Guide Thinking Critically When Using Indicators about Young People
Hannah Sumiko Daly, Kathryn L.S. Pettit, Amelia Coffey
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People in the youth field—those working with and doing research related to young people, such as policymakers, funders, researchers, and practitioners—use indicators to signify what is valued and considered important enough to measure. Fortunately, many data sources exist for measuring youth well-being. However, we need to understand the biases and limitations of datasets, what assumptions they signal, and what concepts they are missing. This guide provides key questions to consider in selecting and interpreting indicators about young people. With reflection about the origins and coverage of the data, people can judge whether an indicator is fit for their purpose and if they need to augment selected indicators with other measures to provide a fuller picture of the well-being of young people.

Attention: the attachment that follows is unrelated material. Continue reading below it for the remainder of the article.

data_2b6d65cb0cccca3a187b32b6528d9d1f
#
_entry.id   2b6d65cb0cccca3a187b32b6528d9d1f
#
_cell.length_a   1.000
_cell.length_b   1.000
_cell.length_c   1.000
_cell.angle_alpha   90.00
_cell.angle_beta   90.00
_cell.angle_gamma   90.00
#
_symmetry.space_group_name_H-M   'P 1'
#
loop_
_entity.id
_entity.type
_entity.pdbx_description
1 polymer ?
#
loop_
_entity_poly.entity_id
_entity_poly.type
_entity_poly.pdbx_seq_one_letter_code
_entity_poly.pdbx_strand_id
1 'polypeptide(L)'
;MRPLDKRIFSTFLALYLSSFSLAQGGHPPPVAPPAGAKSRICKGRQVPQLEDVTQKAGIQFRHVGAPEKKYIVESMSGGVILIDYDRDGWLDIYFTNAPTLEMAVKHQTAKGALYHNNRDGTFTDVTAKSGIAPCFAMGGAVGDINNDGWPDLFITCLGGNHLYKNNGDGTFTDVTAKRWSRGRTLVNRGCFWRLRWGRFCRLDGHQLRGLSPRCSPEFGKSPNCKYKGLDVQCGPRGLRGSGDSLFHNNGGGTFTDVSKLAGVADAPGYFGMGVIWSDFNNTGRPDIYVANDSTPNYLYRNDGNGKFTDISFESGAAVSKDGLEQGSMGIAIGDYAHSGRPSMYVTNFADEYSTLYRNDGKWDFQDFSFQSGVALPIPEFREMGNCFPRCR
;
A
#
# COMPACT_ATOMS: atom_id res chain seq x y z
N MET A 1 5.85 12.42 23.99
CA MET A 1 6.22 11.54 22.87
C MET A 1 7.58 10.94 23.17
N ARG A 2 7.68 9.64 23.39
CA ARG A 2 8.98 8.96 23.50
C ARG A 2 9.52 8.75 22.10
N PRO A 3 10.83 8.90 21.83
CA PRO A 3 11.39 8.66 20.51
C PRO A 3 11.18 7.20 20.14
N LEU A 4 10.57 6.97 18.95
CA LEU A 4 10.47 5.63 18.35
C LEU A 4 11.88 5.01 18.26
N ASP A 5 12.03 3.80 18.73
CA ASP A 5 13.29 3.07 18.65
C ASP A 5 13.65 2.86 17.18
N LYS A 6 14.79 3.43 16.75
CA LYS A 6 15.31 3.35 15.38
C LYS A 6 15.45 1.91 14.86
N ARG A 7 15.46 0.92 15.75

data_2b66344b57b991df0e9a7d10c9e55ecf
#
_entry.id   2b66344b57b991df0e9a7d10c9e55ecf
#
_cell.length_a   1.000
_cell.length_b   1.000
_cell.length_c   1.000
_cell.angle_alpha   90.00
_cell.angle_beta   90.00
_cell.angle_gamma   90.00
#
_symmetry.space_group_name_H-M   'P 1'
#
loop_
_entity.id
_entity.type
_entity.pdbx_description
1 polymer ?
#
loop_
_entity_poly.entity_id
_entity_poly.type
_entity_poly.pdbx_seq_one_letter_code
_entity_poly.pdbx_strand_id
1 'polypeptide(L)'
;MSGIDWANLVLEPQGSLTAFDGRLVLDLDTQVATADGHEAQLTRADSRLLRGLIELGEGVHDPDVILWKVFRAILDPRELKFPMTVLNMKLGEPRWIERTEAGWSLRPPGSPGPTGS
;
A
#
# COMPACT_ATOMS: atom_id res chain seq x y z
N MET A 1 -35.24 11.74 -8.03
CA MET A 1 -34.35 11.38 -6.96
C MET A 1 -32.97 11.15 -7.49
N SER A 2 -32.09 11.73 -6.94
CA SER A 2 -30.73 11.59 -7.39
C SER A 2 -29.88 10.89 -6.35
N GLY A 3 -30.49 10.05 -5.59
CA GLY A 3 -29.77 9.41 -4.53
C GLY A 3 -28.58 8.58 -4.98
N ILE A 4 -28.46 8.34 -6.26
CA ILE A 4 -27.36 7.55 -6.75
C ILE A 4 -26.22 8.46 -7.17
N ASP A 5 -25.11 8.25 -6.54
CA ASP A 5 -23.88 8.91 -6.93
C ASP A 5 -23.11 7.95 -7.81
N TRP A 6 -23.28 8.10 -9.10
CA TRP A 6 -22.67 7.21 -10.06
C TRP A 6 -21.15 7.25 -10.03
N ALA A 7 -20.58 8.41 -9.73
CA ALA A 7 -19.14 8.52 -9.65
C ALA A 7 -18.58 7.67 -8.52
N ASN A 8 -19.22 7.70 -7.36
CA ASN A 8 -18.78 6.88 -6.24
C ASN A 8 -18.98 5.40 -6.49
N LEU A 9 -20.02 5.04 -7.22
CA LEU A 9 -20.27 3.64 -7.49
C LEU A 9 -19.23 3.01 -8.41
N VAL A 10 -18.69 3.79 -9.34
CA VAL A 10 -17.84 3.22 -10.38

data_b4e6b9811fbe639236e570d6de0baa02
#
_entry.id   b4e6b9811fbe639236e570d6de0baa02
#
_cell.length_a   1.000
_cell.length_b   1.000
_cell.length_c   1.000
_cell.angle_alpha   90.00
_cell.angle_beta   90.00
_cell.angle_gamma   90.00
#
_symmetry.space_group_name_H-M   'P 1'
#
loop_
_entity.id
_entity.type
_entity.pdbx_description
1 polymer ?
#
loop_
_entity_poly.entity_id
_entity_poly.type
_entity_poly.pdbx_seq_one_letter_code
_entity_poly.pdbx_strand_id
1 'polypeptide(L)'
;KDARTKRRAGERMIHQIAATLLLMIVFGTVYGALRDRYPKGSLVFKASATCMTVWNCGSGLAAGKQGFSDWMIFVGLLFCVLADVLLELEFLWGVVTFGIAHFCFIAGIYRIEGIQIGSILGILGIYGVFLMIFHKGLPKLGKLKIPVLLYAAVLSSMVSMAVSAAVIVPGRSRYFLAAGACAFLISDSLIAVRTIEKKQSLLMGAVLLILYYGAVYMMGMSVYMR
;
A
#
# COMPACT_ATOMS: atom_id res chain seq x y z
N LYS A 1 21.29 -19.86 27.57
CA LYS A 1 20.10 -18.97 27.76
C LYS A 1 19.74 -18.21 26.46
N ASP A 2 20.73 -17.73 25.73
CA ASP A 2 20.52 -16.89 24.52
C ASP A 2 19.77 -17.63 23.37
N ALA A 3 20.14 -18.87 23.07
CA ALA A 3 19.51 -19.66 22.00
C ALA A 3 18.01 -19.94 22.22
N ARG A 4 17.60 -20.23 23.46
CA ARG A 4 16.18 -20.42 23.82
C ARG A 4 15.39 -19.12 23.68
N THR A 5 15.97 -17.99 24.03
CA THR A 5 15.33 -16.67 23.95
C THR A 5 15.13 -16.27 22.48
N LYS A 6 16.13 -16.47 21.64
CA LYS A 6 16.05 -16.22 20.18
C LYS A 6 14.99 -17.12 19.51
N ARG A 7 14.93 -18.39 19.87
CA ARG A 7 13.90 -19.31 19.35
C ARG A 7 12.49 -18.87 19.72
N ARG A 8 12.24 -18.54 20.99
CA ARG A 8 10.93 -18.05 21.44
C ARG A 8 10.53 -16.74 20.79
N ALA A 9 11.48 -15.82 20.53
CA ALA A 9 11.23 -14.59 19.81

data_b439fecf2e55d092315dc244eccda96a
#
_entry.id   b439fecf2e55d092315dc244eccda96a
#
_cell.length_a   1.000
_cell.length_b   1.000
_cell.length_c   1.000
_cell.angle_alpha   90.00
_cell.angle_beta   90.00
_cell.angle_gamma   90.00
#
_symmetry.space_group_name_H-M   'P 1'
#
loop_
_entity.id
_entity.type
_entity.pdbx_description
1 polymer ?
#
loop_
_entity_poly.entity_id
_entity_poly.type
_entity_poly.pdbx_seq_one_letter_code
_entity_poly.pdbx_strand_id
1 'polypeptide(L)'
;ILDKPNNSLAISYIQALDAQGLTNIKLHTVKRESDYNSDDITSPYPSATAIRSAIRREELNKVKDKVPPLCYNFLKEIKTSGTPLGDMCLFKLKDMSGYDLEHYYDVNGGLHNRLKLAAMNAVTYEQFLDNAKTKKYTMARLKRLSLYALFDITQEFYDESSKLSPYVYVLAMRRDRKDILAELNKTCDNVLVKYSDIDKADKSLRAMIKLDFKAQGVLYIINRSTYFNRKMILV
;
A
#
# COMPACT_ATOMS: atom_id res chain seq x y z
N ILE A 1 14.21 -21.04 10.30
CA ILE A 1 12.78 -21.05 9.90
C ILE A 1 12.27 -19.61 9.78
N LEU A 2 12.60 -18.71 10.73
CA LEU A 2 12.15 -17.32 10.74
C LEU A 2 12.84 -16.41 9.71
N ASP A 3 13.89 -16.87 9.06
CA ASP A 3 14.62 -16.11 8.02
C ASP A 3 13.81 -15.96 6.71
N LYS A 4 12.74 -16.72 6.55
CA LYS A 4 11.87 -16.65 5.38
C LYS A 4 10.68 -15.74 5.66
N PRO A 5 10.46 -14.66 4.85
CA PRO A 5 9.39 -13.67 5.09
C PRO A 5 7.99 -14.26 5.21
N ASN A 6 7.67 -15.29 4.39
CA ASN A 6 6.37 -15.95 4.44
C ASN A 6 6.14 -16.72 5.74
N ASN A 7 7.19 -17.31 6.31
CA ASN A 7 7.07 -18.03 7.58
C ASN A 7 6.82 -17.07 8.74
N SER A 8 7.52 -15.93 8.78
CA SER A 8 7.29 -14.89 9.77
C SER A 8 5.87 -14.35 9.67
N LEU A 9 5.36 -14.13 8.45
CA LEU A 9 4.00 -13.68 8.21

This fact sheet is part of a series of products:

Research Areas Children and youth
Policy Centers Center on Labor, Human Services, and Population Metropolitan Housing and Communities Policy Center
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